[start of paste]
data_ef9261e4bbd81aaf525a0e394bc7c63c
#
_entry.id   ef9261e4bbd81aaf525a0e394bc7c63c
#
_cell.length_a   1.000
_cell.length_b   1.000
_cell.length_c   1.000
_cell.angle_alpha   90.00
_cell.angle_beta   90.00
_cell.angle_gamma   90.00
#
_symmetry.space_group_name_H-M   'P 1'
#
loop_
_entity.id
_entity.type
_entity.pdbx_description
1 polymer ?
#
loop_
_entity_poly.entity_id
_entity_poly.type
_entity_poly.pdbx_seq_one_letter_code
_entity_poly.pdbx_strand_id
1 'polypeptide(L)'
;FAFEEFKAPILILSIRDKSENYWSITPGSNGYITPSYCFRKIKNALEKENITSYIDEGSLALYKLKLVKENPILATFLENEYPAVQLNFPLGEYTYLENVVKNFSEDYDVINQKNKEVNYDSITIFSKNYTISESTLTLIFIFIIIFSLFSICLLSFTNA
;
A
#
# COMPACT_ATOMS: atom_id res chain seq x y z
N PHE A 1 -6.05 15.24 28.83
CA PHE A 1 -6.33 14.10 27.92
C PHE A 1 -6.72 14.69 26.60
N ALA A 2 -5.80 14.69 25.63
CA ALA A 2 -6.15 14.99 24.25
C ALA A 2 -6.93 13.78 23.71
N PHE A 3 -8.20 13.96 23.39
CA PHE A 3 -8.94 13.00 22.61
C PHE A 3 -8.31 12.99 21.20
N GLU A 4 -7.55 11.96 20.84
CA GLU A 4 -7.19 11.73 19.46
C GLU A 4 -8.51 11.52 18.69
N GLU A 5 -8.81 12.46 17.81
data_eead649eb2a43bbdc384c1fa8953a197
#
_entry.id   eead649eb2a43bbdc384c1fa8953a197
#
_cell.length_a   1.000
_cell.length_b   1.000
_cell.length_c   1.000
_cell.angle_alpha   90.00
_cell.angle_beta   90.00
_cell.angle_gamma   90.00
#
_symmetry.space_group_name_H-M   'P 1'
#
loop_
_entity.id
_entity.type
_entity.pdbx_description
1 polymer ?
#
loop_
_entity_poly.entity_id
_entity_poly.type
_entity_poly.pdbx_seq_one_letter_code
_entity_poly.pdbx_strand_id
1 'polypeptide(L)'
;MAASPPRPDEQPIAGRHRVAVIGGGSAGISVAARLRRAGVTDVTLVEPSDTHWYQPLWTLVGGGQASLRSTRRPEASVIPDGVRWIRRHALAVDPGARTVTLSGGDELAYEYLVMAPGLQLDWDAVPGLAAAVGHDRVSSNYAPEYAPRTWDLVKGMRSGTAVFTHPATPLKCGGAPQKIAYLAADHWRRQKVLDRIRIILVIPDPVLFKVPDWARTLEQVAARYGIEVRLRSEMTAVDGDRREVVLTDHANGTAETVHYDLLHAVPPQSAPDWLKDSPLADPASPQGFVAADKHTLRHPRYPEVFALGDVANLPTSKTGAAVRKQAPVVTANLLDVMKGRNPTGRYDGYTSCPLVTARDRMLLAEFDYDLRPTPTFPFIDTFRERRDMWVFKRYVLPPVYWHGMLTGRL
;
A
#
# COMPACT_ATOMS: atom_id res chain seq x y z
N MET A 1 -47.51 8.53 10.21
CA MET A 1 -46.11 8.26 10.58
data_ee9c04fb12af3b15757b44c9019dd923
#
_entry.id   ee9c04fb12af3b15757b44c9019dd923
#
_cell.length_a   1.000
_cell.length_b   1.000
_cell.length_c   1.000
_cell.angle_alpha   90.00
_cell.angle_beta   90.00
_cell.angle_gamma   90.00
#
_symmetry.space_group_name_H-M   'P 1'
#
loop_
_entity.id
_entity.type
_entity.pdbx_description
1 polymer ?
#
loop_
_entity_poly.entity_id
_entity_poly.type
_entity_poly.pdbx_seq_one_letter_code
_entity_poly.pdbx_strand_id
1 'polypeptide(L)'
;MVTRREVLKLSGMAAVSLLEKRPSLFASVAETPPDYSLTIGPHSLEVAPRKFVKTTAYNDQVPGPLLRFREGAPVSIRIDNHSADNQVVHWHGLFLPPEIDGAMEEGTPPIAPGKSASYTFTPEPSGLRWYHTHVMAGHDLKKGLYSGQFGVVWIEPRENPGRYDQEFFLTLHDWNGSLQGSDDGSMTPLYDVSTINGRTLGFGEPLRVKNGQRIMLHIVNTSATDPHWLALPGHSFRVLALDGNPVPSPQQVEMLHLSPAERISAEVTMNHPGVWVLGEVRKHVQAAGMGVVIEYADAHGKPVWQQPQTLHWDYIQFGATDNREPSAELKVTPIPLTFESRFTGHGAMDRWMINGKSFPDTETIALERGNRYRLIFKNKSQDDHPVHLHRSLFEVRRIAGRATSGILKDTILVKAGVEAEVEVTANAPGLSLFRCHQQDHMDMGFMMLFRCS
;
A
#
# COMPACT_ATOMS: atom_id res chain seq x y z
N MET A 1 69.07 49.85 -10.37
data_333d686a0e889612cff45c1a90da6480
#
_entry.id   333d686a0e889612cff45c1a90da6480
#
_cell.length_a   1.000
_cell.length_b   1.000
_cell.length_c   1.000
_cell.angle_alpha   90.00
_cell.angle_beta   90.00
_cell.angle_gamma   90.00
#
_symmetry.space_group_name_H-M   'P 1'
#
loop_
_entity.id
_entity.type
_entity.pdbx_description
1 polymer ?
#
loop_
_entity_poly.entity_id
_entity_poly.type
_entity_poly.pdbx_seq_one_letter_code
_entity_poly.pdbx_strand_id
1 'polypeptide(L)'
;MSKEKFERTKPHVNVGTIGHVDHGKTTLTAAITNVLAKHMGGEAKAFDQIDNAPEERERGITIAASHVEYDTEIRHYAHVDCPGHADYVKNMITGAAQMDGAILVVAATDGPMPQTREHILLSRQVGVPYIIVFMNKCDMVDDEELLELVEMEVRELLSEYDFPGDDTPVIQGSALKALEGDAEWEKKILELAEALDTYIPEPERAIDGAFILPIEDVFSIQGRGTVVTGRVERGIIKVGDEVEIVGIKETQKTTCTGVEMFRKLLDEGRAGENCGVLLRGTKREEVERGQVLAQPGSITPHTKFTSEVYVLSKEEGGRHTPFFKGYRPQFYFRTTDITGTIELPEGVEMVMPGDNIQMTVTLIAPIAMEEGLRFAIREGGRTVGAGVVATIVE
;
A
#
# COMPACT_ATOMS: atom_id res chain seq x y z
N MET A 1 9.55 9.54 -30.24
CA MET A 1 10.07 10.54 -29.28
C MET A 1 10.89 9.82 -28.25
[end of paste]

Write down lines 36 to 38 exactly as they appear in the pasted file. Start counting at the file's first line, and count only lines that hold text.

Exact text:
C ALA A 2 -6.93 13.78 23.71
N PHE A 3 -8.20 13.96 23.39
CA PHE A 3 -8.94 13.00 22.61